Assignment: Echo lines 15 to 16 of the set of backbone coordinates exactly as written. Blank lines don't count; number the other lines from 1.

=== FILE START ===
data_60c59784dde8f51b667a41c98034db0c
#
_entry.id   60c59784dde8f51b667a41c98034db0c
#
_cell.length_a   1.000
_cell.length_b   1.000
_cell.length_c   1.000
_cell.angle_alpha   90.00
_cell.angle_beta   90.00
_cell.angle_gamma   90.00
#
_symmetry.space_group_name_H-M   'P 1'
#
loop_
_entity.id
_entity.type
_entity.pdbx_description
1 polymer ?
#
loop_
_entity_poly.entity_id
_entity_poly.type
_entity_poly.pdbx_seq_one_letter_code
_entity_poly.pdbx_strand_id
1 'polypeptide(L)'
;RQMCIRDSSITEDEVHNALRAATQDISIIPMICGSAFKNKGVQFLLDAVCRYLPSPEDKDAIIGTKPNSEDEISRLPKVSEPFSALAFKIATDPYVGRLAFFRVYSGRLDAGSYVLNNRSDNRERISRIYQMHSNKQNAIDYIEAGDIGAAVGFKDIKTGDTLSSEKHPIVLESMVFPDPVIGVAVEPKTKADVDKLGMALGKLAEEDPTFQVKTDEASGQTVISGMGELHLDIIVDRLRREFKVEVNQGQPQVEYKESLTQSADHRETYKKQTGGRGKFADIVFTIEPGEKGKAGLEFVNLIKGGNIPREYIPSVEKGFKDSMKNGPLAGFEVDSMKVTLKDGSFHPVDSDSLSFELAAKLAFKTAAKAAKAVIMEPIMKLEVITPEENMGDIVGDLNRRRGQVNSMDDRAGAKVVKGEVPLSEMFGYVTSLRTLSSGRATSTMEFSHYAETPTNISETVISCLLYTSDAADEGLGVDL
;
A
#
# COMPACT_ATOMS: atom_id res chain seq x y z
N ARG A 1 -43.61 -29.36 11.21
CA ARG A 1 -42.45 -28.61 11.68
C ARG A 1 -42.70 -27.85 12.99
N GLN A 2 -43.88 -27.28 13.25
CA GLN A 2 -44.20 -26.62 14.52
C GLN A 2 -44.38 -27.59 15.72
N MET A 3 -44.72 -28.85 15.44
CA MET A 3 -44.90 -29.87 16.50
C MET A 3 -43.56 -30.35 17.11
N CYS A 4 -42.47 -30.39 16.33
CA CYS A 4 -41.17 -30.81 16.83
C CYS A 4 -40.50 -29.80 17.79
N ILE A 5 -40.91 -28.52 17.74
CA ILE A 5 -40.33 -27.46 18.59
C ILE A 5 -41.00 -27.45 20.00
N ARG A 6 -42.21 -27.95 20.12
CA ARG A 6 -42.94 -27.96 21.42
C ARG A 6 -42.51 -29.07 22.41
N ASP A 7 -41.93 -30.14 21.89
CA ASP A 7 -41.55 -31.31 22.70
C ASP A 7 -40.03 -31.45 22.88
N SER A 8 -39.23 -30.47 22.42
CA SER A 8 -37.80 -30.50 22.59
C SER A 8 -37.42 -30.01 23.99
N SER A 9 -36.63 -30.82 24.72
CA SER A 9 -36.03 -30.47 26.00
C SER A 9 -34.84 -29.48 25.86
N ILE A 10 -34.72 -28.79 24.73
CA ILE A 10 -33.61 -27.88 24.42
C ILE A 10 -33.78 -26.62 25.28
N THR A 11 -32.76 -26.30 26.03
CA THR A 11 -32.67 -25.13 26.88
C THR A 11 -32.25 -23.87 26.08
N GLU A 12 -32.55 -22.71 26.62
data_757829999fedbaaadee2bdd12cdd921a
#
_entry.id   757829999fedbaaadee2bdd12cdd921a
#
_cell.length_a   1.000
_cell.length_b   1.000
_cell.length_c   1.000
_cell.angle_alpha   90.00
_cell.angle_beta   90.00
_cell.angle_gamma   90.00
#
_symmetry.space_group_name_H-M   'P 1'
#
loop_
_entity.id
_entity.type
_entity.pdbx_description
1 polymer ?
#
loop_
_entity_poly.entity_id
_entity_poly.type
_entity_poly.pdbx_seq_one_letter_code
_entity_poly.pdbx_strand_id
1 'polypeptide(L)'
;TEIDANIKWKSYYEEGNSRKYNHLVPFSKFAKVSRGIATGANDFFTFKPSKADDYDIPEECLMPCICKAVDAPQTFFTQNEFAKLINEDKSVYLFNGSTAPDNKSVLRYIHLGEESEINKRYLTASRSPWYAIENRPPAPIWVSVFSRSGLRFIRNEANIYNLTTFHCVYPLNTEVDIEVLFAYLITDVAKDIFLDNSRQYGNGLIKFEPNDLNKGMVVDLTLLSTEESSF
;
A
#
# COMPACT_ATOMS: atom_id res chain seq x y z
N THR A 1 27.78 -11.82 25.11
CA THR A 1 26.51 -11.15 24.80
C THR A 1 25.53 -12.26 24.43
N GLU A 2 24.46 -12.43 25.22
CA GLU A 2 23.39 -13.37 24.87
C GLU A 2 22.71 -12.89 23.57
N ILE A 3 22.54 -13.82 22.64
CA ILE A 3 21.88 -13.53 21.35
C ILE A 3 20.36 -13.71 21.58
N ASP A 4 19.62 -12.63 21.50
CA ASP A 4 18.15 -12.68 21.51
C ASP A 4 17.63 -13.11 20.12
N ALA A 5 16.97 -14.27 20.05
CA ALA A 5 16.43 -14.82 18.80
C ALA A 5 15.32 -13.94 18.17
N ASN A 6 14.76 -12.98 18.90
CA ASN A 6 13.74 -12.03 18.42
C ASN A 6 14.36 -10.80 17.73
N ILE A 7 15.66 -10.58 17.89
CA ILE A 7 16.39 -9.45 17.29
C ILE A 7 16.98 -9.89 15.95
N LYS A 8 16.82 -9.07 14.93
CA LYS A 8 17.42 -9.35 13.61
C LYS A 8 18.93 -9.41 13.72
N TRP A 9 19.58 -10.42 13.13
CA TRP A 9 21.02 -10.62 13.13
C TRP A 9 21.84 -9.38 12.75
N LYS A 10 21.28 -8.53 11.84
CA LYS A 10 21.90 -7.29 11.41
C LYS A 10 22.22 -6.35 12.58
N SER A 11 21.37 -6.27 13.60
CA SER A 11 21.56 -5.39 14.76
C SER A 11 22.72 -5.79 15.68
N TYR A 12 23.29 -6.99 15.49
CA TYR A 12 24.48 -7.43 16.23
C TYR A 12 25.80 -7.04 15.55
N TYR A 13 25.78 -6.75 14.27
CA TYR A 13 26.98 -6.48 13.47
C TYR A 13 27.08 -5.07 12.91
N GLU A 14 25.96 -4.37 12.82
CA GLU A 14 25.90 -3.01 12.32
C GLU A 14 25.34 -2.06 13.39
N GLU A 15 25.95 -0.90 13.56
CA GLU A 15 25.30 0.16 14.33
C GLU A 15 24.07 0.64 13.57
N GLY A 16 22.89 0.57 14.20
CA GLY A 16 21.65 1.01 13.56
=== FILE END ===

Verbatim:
_entity.id
_entity.type